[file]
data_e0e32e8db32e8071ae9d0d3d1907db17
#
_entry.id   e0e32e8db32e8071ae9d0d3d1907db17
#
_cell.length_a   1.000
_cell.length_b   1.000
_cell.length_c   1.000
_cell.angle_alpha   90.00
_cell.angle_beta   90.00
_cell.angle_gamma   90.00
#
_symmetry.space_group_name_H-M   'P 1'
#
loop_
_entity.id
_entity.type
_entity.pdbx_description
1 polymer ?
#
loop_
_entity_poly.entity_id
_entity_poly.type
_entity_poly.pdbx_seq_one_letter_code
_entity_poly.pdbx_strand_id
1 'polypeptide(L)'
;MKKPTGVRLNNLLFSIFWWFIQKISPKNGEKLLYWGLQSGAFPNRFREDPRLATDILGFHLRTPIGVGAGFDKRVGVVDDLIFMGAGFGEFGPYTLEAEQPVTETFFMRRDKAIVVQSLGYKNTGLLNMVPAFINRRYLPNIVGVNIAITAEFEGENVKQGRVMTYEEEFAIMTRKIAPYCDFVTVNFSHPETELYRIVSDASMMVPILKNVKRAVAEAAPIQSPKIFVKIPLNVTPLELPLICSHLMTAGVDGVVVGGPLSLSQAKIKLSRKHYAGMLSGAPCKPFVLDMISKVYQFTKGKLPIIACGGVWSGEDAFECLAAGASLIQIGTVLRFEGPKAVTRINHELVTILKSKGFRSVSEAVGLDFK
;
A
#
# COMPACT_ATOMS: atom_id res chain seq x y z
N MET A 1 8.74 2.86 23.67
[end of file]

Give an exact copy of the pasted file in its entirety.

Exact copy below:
data_e0e32e8db32e8071ae9d0d3d1907db17
#
_entry.id   e0e32e8db32e8071ae9d0d3d1907db17
#
_cell.length_a   1.000
_cell.length_b   1.000
_cell.length_c   1.000
_cell.angle_alpha   90.00
_cell.angle_beta   90.00
_cell.angle_gamma   90.00
#
_symmetry.space_group_name_H-M   'P 1'
#
loop_
_entity.id
_entity.type
_entity.pdbx_description
1 polymer ?
#
loop_
_entity_poly.entity_id
_entity_poly.type
_entity_poly.pdbx_seq_one_letter_code
_entity_poly.pdbx_strand_id
1 'polypeptide(L)'
;MKKPTGVRLNNLLFSIFWWFIQKISPKNGEKLLYWGLQSGAFPNRFREDPRLATDILGFHLRTPIGVGAGFDKRVGVVDDLIFMGAGFGEFGPYTLEAEQPVTETFFMRRDKAIVVQSLGYKNTGLLNMVPAFINRRYLPNIVGVNIAITAEFEGENVKQGRVMTYEEEFAIMTRKIAPYCDFVTVNFSHPETELYRIVSDASMMVPILKNVKRAVAEAAPIQSPKIFVKIPLNVTPLELPLICSHLMTAGVDGVVVGGPLSLSQAKIKLSRKHYAGMLSGAPCKPFVLDMISKVYQFTKGKLPIIACGGVWSGEDAFECLAAGASLIQIGTVLRFEGPKAVTRINHELVTILKSKGFRSVSEAVGLDFK
;
A
#
# COMPACT_ATOMS: atom_id res chain seq x y z
N MET A 1 8.74 2.86 23.67